U.S. Pat. No. 4,152,167 also describes a composition containing magnesium oxide, ammonium phosphate, and a polyphosphate. In this case, however, the magnesium oxide and the phosphates are in a dry matrix-forming composition, which can be admixed with aggregate or filler material to provide a product which, when mixed with water, sets to form a solidified mass. The dry mix consists of 30-66% dead-burned magnesium oxide, 25-59% monoammonium phosphate, and 1-27% of a water-soluble polyphosphate. Although the composition is said to be readily workable prior to setting, and is described as not generating an undesirable exotherm and as setting to form a solidified mass of high compressive strength, the exemplified mixtures remained fluid for only 1 to 8 minutes, and the length of time required for the hardened mortar to achieve sufficient strength to support vehicular traffic when used in a road patch is not disclosed. The only composition which is shown to have a compressive strength of more than 13,800 kPa after curing for one hour was fluid for only one minute and hardened thoroughly in about 4 minutes.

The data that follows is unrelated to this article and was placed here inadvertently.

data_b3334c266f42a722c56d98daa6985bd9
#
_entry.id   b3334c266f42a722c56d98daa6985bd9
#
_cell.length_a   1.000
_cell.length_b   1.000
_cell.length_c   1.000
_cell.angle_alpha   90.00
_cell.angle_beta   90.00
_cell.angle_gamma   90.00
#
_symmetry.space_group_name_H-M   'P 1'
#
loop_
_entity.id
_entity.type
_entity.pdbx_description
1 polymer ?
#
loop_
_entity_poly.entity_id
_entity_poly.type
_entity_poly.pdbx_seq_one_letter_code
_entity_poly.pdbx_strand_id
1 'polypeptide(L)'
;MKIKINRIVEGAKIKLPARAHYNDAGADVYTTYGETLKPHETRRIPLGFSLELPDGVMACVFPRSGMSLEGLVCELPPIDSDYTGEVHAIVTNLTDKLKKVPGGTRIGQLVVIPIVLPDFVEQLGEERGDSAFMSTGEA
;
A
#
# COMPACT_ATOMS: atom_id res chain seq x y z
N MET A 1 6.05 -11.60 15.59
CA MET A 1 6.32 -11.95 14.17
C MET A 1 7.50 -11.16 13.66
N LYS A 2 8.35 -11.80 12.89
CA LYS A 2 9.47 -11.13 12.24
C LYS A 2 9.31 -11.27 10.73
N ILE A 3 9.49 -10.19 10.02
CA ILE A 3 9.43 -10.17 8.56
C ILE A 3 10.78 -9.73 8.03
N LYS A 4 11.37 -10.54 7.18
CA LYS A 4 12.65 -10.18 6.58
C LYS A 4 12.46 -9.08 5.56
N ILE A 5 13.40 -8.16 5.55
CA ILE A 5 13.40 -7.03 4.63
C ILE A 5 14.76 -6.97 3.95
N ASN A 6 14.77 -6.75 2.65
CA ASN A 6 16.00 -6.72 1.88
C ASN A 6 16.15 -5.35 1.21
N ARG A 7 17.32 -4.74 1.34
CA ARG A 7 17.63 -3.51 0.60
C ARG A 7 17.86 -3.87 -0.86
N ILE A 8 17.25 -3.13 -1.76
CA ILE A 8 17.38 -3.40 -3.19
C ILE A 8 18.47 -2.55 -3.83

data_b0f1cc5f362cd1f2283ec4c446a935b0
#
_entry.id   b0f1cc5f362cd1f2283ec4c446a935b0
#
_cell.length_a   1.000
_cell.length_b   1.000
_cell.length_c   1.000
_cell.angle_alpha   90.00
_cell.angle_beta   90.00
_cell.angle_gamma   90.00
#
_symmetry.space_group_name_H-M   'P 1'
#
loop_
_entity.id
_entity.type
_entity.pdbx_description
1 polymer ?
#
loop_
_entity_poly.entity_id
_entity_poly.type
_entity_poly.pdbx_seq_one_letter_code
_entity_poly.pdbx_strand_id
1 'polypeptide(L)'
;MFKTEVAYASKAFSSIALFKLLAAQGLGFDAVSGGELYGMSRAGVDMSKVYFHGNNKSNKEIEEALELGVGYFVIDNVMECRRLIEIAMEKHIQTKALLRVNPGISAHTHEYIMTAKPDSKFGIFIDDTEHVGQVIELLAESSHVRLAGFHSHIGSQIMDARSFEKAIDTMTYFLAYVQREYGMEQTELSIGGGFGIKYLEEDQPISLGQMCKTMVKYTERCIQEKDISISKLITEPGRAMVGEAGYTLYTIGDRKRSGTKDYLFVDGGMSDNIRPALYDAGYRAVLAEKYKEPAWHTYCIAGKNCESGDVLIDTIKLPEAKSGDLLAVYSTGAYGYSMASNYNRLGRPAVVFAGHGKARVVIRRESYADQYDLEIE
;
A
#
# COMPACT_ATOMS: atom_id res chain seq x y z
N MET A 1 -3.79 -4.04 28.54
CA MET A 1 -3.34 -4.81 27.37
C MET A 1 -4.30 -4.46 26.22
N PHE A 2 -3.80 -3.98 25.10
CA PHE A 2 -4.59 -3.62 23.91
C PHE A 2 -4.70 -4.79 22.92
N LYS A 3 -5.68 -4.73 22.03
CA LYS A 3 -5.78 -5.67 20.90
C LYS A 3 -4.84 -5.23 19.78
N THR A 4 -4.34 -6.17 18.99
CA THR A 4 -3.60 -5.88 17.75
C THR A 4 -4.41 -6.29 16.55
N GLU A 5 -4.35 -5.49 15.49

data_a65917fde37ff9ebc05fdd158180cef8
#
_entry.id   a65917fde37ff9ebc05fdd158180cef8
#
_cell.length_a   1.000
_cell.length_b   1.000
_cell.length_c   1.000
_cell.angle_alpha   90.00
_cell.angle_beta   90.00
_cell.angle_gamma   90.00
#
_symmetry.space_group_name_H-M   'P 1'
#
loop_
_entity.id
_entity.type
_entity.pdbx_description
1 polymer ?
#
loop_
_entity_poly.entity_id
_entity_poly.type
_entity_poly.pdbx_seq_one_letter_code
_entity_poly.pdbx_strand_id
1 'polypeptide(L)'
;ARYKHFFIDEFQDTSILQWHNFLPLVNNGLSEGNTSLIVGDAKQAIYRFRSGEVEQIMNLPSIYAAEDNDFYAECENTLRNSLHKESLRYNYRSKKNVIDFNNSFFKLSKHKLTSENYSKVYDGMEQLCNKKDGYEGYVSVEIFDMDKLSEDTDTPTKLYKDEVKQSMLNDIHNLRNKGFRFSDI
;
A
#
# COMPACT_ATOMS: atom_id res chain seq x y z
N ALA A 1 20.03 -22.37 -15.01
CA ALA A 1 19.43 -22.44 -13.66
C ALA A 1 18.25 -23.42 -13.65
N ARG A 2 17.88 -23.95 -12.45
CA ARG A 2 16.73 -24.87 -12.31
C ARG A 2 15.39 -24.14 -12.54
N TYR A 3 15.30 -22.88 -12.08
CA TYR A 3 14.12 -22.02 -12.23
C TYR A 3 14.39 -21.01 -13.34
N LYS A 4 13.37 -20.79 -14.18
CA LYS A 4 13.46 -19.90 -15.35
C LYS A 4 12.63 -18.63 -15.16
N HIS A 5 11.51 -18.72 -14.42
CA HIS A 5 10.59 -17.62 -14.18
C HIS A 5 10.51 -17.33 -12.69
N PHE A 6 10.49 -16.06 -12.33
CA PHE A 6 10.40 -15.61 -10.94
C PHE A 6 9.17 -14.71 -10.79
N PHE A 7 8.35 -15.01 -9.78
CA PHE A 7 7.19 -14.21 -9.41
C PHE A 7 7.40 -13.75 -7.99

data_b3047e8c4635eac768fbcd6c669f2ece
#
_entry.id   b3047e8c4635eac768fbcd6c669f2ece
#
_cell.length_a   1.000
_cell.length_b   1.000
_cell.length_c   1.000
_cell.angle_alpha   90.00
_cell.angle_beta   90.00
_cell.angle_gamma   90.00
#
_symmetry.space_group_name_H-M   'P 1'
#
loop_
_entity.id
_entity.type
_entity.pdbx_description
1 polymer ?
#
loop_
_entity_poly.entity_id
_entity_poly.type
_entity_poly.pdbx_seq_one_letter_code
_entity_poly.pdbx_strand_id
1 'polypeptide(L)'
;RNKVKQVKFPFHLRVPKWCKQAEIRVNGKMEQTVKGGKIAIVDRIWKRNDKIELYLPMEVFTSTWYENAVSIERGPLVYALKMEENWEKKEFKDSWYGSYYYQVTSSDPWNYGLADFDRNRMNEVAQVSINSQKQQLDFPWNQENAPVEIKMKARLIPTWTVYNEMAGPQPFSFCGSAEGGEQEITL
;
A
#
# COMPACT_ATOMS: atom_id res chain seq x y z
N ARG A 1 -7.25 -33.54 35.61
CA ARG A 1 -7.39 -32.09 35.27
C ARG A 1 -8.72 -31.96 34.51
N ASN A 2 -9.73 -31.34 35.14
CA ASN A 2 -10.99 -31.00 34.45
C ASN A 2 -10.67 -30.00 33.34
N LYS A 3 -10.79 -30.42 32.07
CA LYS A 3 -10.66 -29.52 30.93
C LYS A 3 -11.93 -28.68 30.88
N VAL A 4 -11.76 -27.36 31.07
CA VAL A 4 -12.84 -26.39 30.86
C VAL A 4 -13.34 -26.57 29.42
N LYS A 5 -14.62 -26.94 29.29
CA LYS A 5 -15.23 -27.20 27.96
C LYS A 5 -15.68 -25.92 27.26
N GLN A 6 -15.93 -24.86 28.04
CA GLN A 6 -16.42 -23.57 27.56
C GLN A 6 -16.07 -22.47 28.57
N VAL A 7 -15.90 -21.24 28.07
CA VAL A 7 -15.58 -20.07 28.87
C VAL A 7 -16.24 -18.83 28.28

The magnesium oxide-ammonium phosphate compositions described in U.S. Pat. No. 3,960,580 contain an oxyacid of boron, or a salt or ester of such an acid, as a retardant of the setting time. The one-component product, like the product described in U.S. Pat. No. 4,152,167, requires only the addition of water for activation. The two-component product, like that described in U.S. Pat. Nos. 3,879,209 and 4,059,455, contains an ammonium phosphate solution which includes polyphosphates. Although the boron additive is said to have extended the setting time of the compositions, there is no indication of whether the setting times shown represent working time, i.e., whether the compositions were fluid enough to be mixed and worked into place over the entire disclosed period of time. Moreover, the boron additive dramatically lowered the early strength of the compositions so that road closing times of several hours or days could be necessary if the compositions were employed to patch roadways.